Engineering Geology

Volume 307, 20 September 2022, 106778
Engineering Geology

Wetting-drying cycle effect on the compressibility of lime-treated soil accounting for wetting fluid nature and aggregate size

https://doi.org/10.1016/j.enggeo.2022.106778Get rights and content


Lime treatment increased the soil resistance to wetting-drying (W/D) cycles.

The volume change with loading was related to the collapse of macro-pores.

W/D cycles led to higher reduction of macro-pores.

Synthetic seawater induced higher compressibility than deionised water.

After W/D cycles, specimens S0.4 had higher decrease of macro-pores than S5.


The durability, which refers to the ability of earthen structures to ensure their functionality over time while maintaining their required mechanical performance, is a key issue in evaluating the effectiveness of lime treatment. In this study, the effect of wetting-drying cycles on the compressibility and the microstructure was investigated with lime-treated/untreated samples considering the wetting fluid and the maximum aggregate size (S0.4, Dmax = 0.4 mm; S5, Dmax = 5 mm) effects. Results showed that the wetting-drying cycles caused an increase of void ratio and changed the bi-modal porosity to tri-modal characteristics for the untreated samples, while it led to a reversible variation of void ratio and an unchanged bi-modal pore size distribution characteristics for lime-treated samples, indicating the soil improvement by lime treatment. Thereby, the wetting-drying cycles made the compression curve of untreated samples change from convex to linear shape, while their effect was visible but not significant for the lime-treated soil. Higher decrease of macro-pore void ratio with loading was obtained on the lime-treated samples under wetting-drying cycles compared to the as-compacted samples, indicating a slight softening of soil structure by the wetting-drying cycles. Regarding the effect of wetting fluid nature, synthetic seawater resulted in a higher compressibility than deionised water. This was attributed to the presence of higher quantity of macro-pores in the samples wetted by synthetic seawater induced by the shrinkage of clay fraction. The aggregate size had slight effect on the compressibility of as-compacted samples due to their similar production of cementitious compounds and matric suction. Nevertheless, after wetting-drying cycles, the lime-treated samples S5 had lower decrease of macro-pore void ratio than the lime-treated samples S0.4, due to the significant reduction of macro-pore population with wetting-drying cycles.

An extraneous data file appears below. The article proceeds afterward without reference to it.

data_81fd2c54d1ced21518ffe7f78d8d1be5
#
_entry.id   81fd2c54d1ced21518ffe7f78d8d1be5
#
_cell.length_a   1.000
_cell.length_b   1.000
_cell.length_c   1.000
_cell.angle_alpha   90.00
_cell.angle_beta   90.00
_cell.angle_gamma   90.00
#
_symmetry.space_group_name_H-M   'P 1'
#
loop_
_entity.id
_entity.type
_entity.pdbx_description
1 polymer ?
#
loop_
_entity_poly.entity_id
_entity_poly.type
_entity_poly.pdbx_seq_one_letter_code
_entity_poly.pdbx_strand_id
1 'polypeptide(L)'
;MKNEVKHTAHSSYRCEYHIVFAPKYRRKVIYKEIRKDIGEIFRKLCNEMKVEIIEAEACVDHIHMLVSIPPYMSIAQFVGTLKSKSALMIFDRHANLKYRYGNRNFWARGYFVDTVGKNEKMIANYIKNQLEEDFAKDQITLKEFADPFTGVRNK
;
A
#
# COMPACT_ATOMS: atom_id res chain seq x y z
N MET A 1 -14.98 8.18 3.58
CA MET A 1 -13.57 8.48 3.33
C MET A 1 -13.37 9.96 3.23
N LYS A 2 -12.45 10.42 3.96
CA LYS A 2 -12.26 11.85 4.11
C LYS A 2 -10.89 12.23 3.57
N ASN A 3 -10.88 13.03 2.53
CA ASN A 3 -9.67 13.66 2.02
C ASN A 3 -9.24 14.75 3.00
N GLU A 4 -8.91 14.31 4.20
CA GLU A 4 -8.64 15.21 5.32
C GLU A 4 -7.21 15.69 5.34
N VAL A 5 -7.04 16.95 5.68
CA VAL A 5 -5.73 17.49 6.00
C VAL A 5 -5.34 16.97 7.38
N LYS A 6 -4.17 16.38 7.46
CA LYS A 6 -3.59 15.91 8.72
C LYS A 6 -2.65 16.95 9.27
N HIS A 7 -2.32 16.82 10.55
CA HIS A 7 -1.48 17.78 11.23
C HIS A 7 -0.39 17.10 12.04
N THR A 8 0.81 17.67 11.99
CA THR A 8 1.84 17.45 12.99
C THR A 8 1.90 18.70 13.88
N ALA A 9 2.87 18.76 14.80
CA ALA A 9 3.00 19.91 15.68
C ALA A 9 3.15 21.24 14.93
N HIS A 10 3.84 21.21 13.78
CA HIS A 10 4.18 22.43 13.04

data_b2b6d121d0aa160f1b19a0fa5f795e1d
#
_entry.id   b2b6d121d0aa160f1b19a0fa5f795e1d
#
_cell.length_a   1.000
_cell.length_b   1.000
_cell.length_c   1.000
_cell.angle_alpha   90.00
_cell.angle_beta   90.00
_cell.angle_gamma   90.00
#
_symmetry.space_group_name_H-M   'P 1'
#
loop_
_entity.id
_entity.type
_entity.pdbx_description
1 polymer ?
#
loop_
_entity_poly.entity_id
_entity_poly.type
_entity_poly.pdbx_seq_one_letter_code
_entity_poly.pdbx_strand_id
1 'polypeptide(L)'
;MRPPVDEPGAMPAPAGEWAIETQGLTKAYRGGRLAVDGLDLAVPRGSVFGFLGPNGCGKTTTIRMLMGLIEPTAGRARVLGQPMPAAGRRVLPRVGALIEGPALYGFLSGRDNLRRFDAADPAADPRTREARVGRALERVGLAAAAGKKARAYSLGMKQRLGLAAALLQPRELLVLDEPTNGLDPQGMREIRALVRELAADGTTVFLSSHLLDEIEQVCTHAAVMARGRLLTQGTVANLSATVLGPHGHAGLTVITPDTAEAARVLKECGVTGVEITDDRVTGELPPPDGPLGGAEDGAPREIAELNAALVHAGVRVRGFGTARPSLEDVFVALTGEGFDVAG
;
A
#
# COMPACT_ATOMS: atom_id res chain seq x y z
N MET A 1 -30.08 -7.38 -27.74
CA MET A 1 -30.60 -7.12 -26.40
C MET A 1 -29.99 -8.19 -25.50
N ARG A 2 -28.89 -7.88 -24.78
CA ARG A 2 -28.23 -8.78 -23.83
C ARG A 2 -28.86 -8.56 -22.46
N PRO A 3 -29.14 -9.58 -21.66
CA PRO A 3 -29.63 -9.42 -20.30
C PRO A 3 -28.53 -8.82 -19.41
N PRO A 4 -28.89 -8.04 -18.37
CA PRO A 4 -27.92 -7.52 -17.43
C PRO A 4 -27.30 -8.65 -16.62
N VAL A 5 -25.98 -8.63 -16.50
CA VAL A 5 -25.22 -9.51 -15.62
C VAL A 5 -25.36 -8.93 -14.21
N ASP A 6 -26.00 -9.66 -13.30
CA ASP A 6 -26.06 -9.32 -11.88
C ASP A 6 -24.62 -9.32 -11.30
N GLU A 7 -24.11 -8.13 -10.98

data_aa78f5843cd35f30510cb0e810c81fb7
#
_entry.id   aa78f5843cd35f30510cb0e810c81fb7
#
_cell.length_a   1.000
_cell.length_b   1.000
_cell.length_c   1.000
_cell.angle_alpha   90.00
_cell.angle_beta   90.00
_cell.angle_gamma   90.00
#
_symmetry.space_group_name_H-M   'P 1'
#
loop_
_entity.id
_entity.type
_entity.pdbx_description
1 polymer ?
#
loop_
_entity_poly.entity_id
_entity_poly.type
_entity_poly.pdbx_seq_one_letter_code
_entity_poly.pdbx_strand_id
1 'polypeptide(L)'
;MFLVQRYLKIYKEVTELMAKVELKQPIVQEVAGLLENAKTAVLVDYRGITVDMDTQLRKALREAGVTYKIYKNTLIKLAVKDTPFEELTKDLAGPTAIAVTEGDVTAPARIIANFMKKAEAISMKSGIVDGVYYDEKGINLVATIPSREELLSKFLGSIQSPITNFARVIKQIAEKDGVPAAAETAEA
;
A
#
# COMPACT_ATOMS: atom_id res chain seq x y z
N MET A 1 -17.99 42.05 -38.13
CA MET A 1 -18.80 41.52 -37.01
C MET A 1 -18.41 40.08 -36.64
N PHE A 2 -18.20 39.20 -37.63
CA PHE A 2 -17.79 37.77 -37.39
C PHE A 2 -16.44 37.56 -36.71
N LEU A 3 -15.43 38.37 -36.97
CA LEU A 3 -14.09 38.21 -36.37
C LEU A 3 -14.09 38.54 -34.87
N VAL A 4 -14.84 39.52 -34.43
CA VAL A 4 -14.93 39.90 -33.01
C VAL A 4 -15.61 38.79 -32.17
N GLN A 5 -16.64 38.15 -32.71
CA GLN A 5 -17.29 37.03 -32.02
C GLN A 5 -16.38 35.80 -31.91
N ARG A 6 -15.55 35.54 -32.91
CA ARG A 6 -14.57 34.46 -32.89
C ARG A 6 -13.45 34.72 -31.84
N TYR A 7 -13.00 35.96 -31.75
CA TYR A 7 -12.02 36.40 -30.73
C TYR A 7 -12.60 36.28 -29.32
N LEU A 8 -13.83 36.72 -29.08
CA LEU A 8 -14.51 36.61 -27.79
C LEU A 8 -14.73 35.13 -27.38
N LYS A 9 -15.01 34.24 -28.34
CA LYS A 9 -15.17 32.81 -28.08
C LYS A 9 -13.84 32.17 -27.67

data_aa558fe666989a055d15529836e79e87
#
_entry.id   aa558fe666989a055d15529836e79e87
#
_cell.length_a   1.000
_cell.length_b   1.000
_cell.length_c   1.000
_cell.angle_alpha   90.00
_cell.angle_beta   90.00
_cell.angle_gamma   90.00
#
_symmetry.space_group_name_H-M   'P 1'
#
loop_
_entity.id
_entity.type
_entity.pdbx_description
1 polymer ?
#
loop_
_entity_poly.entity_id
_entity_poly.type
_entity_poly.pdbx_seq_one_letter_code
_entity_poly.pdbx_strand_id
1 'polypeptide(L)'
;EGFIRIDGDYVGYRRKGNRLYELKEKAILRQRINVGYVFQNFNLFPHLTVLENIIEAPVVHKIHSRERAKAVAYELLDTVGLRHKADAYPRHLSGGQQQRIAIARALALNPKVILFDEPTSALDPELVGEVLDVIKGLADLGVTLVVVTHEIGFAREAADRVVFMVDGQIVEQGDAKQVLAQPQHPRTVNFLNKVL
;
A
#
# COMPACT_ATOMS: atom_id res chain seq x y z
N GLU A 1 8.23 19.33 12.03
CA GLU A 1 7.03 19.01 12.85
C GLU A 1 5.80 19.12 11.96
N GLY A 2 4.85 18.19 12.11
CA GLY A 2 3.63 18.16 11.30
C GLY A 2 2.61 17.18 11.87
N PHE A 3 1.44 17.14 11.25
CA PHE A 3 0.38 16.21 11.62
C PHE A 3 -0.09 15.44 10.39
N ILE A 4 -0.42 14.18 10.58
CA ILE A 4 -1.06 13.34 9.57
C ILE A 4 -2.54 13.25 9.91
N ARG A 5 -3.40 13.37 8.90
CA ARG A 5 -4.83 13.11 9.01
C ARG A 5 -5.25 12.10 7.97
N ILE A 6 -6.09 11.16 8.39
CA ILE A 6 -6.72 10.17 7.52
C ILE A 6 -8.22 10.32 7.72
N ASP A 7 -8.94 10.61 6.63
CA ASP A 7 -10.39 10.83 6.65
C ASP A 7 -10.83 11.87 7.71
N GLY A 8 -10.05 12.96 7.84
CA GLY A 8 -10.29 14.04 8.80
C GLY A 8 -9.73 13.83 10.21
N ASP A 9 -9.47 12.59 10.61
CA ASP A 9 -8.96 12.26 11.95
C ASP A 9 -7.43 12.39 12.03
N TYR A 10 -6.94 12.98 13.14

Wetting-drying cycles
Wetting fluid
Aggregate size

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